EOs and Pets

Oh, those four legged family members.  We love them so very much and we want only the best for them.   Much like their human counterparts, our pets may need support for full body wellness.  Essential oils offer just the support our furry friends need.  Dr. Richard Palmquist, a well-respected Doctor of Veterinary Medicine stated, “Oils have been shown to have many possible desirable effects such as reducing anxiety and inflammation, fighting oxidative processes, battling toxins and fighting infections by inhibiting bacteria, fungi and viruses.”  He goes on to say, “Oil odors can also be used to affect metal states and memory.”


As with humans, essential oils for animals can be benefited from in three main ways.  Oils can be inhaled, applied topically or ingested.  Before you begin it is incredibly important to do your research, to ONLY purchase Therapeutic Grade oils and to consult with your veterinarian. Also keep in mind that your animal’s sense of smell is very strong and very sensitive.  A dog has up to 300 million olfactory receptors, while humans only have about 60 million.


Inhalation is a wonderful way to introduce your pets to essential oils.  First hold an open bottle of oil in your hand and let your scent driven pooch wander up and have a sniff.  Next, put the oil on your own body (wrists, neck, temples, etc.) and snuggle, wrestle or just “hang out” with your animal, so they can become accustomed to the scent.  When you are certain your animal can tolerate the scent, you can then begin diffusing an oil in your animal’s space.  This allows them to breathe in the wonderful aroma and beneficial properties of each oil.  If your animal does not like the scent of a particular oil, do not use it.  Don’t force it. Remember that every pet responds uniquely to each essential oil.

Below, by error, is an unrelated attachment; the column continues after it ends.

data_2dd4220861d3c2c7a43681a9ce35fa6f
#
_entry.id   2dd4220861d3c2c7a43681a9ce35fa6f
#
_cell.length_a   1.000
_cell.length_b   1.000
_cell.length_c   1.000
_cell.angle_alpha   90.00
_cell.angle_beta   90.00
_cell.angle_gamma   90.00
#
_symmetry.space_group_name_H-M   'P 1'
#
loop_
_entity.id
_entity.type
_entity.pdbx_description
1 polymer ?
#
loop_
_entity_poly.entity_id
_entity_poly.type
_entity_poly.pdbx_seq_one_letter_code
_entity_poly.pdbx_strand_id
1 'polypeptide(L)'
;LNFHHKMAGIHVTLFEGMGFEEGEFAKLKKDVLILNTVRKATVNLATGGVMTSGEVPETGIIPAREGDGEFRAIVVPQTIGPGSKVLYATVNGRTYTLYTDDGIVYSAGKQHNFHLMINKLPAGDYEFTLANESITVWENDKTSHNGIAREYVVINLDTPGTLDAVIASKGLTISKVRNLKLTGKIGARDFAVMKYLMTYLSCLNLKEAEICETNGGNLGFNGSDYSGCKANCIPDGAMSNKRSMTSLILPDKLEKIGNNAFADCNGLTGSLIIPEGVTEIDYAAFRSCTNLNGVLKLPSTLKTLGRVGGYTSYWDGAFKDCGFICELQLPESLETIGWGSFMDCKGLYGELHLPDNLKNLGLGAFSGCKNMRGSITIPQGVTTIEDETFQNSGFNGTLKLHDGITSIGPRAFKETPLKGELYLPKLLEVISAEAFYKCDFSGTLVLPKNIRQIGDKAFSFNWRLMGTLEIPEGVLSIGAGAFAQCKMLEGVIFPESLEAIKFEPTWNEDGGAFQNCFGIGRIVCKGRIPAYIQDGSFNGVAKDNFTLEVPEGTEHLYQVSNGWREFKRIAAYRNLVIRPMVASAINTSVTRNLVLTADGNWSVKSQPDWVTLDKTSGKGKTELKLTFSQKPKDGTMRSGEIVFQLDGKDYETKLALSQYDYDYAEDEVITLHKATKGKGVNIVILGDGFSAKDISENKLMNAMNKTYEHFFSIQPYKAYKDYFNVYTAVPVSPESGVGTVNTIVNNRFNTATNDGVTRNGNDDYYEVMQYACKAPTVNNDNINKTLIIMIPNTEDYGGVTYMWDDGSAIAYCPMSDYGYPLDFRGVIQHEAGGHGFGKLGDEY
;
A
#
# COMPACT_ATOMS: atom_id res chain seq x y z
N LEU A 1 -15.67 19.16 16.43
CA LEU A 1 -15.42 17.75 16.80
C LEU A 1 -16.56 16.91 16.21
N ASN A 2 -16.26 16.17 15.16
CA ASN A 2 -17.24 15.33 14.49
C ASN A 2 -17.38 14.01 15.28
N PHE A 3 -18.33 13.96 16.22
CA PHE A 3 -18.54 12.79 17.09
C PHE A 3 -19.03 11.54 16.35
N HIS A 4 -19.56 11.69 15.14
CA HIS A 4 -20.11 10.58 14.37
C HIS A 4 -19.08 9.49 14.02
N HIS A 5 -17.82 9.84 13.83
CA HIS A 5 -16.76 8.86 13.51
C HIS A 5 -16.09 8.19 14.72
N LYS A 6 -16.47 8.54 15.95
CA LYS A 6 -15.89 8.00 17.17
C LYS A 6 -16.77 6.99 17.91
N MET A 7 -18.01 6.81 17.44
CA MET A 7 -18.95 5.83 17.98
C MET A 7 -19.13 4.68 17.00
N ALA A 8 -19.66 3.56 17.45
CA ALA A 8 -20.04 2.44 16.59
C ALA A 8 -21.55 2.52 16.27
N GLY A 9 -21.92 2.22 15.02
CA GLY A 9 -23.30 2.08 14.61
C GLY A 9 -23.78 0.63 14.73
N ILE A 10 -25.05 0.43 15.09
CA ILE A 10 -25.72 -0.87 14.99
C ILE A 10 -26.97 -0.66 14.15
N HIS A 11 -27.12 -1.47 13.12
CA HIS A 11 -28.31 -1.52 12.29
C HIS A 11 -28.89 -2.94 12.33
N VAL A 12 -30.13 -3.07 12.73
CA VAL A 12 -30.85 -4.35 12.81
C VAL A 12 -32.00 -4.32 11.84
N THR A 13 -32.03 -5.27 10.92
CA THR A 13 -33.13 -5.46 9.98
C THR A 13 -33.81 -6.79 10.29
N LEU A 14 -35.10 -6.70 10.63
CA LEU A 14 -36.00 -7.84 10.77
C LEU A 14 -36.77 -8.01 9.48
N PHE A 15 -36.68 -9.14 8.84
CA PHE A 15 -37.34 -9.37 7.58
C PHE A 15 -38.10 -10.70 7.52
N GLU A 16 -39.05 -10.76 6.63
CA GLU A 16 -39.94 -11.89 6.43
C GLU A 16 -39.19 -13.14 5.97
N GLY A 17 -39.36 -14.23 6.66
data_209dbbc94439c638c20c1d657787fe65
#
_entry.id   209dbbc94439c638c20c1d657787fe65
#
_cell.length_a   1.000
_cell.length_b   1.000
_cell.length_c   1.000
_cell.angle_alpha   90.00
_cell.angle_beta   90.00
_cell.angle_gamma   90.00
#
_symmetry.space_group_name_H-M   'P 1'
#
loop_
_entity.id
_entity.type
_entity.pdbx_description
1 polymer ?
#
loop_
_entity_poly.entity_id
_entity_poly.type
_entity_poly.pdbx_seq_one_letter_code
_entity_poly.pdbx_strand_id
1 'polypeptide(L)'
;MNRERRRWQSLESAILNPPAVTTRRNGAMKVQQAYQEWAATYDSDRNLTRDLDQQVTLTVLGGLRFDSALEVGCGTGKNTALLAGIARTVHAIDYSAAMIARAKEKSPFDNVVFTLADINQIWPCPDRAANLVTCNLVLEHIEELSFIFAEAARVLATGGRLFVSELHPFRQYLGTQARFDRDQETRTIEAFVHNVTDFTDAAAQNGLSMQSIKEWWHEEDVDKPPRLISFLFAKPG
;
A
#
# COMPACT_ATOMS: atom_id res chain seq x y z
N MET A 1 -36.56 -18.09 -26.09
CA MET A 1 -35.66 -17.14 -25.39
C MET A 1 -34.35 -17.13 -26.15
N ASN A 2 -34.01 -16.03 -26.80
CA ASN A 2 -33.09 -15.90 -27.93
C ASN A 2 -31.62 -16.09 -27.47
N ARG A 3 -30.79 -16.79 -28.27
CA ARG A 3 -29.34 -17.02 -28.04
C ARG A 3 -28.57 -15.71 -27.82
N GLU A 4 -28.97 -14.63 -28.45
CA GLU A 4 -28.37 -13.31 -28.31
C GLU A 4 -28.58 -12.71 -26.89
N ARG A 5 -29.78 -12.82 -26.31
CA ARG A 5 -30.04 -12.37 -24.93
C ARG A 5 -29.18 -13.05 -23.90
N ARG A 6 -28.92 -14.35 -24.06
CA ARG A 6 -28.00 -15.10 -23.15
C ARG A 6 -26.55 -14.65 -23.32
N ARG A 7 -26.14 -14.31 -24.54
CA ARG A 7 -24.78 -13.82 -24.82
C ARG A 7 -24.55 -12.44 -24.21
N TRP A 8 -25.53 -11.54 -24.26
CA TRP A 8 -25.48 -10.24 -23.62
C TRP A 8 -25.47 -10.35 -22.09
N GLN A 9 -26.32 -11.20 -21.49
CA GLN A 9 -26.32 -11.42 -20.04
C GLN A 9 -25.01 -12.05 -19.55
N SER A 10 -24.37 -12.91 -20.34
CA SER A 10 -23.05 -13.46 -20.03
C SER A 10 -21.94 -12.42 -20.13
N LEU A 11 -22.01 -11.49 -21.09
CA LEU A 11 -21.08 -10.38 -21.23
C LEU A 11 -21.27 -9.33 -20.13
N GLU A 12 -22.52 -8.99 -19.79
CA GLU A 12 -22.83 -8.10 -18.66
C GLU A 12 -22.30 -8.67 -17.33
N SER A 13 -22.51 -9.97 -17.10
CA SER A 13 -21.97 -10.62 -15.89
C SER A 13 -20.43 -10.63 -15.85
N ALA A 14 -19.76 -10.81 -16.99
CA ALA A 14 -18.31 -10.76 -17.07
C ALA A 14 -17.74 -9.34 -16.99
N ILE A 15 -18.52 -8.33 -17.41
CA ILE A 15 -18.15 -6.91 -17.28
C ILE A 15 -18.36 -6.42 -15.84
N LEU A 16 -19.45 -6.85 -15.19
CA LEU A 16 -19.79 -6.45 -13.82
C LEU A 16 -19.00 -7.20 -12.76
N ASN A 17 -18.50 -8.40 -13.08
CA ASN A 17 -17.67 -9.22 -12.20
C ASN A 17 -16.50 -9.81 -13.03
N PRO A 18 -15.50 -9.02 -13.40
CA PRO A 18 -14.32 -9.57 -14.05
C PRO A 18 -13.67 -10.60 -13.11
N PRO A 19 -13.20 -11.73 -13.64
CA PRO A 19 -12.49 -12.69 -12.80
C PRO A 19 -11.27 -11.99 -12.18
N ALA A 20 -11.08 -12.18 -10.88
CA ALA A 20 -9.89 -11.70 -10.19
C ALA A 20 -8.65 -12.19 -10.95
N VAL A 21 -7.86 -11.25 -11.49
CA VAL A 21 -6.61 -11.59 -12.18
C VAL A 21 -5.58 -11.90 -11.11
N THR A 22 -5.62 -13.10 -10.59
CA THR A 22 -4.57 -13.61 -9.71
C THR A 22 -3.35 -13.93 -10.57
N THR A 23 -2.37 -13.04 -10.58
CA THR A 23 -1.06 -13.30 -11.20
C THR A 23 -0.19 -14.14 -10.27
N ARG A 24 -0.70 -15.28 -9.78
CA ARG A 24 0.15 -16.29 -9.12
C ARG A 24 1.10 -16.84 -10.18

Once your animal is comfortable inhaling the aroma of essential oils they should respond well to a topical application.  Most animals are more sensitive than humans to essential oils.  Because of this it is important to start by diluting oils heavily and use in moderation when applying topically.  Keep an eye on how your pet responds to the oils.   Your animal’s size affects the amount of oil you should use.  For cats and smaller dogs begin with one or two drops and be sure to dilute eighty to ninety percent before application.  For example for every one drop of oil use 4-5 drops of a carrier oil, such as grapeseed, olive or coconut oils. For larger dogs try three to five drops of essential oils.  Paws are a great place to apply oils on dogs.  You can find animal reflexology charts online to determine where exactly to apply to access each body system.   Try rubbing oils onto your hands and then giving your pet a good rub down.  What animal doesn’t love a great massage?   For large or hard to reach places you can always combine essential oils with a carrier oils in a spray bottle and spritz away.    Be very careful not to get oils in an animals eyes.  Cats are generally averse to any citrus oils so use special caution.